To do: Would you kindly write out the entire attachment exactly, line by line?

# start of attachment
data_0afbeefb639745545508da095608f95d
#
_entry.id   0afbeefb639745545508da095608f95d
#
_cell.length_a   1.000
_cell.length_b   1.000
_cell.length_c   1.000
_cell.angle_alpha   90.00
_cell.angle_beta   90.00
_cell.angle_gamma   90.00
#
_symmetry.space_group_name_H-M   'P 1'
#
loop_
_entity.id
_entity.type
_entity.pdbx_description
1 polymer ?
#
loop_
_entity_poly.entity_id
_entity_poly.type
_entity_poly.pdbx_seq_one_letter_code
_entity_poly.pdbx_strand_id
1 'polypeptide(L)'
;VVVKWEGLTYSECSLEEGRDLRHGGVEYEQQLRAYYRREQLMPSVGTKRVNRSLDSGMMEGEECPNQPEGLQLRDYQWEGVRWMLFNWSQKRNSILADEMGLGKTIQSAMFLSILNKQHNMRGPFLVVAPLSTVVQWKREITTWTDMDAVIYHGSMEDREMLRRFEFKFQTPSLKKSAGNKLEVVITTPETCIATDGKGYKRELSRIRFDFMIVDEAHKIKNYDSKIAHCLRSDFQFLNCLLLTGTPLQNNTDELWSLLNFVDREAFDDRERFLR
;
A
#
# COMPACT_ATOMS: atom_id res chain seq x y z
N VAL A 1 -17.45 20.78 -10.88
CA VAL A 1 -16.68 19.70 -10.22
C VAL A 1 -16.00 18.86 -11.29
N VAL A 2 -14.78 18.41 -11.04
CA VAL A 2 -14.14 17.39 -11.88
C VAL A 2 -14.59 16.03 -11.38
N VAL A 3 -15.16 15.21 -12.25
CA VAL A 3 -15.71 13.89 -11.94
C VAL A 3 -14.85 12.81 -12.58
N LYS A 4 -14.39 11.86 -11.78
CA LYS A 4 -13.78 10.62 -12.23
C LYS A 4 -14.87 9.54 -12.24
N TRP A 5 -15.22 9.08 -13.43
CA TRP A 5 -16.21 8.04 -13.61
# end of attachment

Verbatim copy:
data_0afbeefb639745545508da095608f95d
#
_entry.id   0afbeefb639745545508da095608f95d
#
_cell.length_a   1.000
_cell.length_b   1.000
_cell.length_c   1.000
_cell.angle_alpha   90.00
_cell.angle_beta   90.00
_cell.angle_gamma   90.00
#
_symmetry.space_group_name_H-M   'P 1'
#
loop_
_entity.id
_entity.type
_entity.pdbx_description
1 polymer ?
#
loop_
_entity_poly.entity_id
_entity_poly.type
_entity_poly.pdbx_seq_one_letter_code
_entity_poly.pdbx_strand_id
1 'polypeptide(L)'
;VVVKWEGLTYSECSLEEGRDLRHGGVEYEQQLRAYYRREQLMPSVGTKRVNRSLDSGMMEGEECPNQPEGLQLRDYQWEGVRWMLFNWSQKRNSILADEMGLGKTIQSAMFLSILNKQHNMRGPFLVVAPLSTVVQWKREITTWTDMDAVIYHGSMEDREMLRRFEFKFQTPSLKKSAGNKLEVVITTPETCIATDGKGYKRELSRIRFDFMIVDEAHKIKNYDSKIAHCLRSDFQFLNCLLLTGTPLQNNTDELWSLLNFVDREAFDDRERFLR
;
A
#
# COMPACT_ATOMS: atom_id res chain seq x y z
N VAL A 1 -17.45 20.78 -10.88
CA VAL A 1 -16.68 19.70 -10.22
C VAL A 1 -16.00 18.86 -11.29
N VAL A 2 -14.78 18.41 -11.04
CA VAL A 2 -14.14 17.39 -11.88
C VAL A 2 -14.59 16.03 -11.38
N VAL A 3 -15.16 15.21 -12.25
CA VAL A 3 -15.71 13.89 -11.94
C VAL A 3 -14.85 12.81 -12.58
N LYS A 4 -14.39 11.86 -11.78
CA LYS A 4 -13.78 10.62 -12.23
C LYS A 4 -14.87 9.54 -12.24
N TRP A 5 -15.22 9.08 -13.43
CA TRP A 5 -16.21 8.04 -13.61